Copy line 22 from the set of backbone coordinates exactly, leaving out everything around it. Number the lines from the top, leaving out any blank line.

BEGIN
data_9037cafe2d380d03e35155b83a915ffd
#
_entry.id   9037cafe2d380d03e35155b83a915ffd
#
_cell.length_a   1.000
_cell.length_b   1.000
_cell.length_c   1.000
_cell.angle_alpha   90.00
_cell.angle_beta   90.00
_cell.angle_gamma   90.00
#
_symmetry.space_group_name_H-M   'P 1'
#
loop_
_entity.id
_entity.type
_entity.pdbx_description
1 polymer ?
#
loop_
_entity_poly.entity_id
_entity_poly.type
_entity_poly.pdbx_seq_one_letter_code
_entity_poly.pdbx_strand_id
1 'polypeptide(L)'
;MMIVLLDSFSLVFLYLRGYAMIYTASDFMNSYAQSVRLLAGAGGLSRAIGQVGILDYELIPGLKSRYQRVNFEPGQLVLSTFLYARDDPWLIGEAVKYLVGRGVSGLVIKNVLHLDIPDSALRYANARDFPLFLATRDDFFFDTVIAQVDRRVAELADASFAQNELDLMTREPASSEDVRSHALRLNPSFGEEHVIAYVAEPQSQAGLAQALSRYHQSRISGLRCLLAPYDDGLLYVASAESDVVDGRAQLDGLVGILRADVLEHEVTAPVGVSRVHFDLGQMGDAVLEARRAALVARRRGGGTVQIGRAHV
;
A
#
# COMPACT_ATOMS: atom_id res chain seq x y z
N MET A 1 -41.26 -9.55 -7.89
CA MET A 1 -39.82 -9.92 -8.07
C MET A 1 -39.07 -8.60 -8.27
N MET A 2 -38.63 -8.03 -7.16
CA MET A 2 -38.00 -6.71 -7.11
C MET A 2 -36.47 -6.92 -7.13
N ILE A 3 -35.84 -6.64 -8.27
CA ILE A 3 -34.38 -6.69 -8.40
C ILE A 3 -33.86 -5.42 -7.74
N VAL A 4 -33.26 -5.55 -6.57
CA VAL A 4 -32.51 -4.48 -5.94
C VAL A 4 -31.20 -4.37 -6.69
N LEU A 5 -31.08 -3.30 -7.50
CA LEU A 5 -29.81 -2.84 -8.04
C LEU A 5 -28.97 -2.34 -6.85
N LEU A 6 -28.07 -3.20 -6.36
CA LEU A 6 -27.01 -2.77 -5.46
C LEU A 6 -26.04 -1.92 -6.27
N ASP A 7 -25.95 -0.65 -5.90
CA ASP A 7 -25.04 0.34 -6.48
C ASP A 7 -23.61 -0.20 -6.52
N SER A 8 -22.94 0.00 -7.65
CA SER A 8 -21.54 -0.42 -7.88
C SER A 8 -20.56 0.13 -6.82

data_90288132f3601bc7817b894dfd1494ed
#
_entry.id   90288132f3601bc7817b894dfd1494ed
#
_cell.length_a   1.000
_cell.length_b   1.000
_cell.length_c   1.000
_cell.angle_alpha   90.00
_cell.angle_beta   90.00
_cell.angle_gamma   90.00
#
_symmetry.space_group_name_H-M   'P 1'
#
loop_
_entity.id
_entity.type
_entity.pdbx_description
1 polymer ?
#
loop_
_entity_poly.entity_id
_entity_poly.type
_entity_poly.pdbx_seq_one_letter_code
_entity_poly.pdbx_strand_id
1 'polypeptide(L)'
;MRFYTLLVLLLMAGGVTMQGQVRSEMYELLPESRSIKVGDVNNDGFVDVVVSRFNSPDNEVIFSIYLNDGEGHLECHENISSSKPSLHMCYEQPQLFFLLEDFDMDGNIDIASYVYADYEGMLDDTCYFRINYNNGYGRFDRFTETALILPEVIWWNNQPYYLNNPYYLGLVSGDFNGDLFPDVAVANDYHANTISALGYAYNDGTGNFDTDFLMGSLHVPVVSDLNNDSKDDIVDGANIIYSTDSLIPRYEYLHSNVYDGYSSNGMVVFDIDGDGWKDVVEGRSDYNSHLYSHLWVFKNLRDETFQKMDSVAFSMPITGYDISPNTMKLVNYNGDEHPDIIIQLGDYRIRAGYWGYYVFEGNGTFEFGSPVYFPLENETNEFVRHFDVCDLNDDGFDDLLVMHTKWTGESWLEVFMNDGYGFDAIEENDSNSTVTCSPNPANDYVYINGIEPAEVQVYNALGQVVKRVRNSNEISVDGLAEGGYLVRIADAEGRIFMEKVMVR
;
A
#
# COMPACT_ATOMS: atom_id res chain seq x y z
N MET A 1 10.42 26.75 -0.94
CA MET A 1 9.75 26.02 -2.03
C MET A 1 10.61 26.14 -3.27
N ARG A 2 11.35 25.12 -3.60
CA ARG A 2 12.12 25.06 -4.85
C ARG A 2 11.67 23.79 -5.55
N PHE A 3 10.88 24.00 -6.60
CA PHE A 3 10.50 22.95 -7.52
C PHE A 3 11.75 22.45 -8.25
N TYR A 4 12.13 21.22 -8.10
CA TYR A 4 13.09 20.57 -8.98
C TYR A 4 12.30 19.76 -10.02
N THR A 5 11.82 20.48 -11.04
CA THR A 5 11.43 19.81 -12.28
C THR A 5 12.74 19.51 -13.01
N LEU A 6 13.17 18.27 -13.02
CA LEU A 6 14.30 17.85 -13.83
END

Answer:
_entity_poly.type